TRAPPED AT THE ALTAR: Unusual Plot, Characters & Settings


Trapped at the Altar Coverby Jane Feather
Pocket/Simon and Schuster
July 22, 2014
Mass-Market Paperback 400 pages/E-Book/Audio 11:47 Jill Tanner, narr.

E-Galley provided by publisher for review. No remuneration was exchanged and all opinion presented herein is my own unless otherwise noted.


New York Times bestselling author and “consummate storyteller” (Romantic Times) Jane Feather introduces a sizzling new series that moves from the remote wilds of southwest England to the turbulent royal court, when a lovely young woman is forced into marriage in order to unite two families—and discovers a most unexpected passion. . .

Ariadne Carfax has vowed to be with the man she loves, Gabriel Fawcett. There’s just one obstacle. On his deathbed, Ari’s grandfather decrees that she marry her childhood friend Ivor Chalfont, thus forging a powerful alliance between the two warring families. Giving Ari no time to protest, the elders plan her wedding the next day, forcing her to follow through on the nuptials. Though she is fond of Ivor, Ari has no intention of consummating their marriage—until he kindles an intoxicating desire that she can’t ignore. Ivor has loved Ari for years, but he doesn’t want an unwilling wife. He wants Ari to ache with the same irresistible longing he feels. And if that’s the way to woo her into his bed and into their new life, he won’t rest until his new bride surrenders to true love.

I was confused by the setting of this story. When I saw the blurb it seemed like an historical romance, but once I began reading it felt at first like high-fantasy or alternate history/world. Then I thought it might be an historical based in the American West of the 1800s. It reminded me of a china cupboard my mother once had that had colonial, Meditteranean, and French Provincial styles all in one piece.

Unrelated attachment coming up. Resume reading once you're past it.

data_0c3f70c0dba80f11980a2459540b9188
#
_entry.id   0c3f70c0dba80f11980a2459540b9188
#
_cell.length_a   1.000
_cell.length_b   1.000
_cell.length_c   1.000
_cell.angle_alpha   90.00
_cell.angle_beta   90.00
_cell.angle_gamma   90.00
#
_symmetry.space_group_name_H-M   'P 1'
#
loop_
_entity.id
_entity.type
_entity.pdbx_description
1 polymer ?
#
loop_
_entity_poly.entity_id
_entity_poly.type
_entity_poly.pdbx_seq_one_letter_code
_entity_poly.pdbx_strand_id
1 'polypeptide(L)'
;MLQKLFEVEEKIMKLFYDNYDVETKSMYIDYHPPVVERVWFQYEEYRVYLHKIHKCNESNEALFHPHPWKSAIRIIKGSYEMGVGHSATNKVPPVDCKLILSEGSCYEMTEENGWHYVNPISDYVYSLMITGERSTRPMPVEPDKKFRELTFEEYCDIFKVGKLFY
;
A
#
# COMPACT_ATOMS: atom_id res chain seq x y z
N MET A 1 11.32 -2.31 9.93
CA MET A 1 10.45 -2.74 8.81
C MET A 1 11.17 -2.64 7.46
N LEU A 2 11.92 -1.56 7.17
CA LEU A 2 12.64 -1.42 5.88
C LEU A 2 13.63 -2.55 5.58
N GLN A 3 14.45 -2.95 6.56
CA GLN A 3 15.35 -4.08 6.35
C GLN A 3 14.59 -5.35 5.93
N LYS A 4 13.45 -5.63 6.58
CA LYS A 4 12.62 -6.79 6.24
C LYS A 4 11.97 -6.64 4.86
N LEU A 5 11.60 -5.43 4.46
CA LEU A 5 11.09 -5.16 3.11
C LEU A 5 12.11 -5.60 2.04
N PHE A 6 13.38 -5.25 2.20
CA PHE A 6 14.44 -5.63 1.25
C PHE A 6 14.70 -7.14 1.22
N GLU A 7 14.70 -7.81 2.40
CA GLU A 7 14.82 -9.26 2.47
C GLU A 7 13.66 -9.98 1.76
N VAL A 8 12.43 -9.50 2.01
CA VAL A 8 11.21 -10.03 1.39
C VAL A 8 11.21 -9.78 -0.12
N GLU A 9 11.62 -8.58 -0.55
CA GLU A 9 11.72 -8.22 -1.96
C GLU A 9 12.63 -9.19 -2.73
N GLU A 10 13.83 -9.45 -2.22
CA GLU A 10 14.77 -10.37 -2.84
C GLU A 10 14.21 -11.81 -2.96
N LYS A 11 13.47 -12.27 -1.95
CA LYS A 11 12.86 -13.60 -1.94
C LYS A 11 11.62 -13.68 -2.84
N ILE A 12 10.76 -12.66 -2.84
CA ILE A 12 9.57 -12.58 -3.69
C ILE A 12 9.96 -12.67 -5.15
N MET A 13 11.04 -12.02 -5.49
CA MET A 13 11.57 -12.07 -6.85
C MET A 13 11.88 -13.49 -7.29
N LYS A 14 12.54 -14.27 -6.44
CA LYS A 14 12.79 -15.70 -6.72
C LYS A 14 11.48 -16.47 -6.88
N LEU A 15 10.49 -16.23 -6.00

The feeling came from the Prologue wherein a young boy is carried through a mountain pass on horseback and delivered to another clan. It just didn’t feel British. And, that is probably because it is placed in 1684 during the Restoration (1660-1685) an unusual period for historical romance and in a remote, lawless valley in Somerset County, England and the court of Charles II. The time and place are different from the so much more common Regency or Victorian periods. I gather, from the book, that at this time whether one was Catholic or Protestant still seems to have mattered, but in a don’t-ask-don’t-tell fashion.  Fashion seems to have been remarkably luxe, possibly due to increased trade through the East India Company. The development of scientific thought and principles was on the rise. The story even included a hint of domination and submission.

The idea that during Cromwell’s time, the Interregnum, a pair of out of favor aristocratic families would become smugglers and robbers and escape all justice for at least twenty years seemed somewhat bizarre. But it was a period I do not know much about so perhaps the idea is normal.

The main characters of Ariadne and Ivor seem pragmatic and resigned. Their relationship with the maid, Tilly, is ambiguous — formal, or friendly, master and servant or confidant. But they seem to have been raised in a barn but learned how to behave in court too. I did not believe their personalities nor their thought processes. Ari is headstrong, young and stubborn. Ivor is bitter, stubborn but more understanding of what is at stake.

On the vocabulary front, the writer used the phrase Make no demur or Without demur a little too often.  But I did learn a new word: conge which is an unceremonial dismissal or rejection, and seems to be in relation to romantic relationships.

The book is interesting for a few reasons and the time period is chief among these. I would like to read more historical romance placed in different time periods I don’t know much about.  It strikes me that all those lacy sleeves and collars would be fun, and the tights! Hard to hide a male’s arousal in tights!  So, while I found the characters interesting though less than perfectly believable, I would give this book and series at least one more go.

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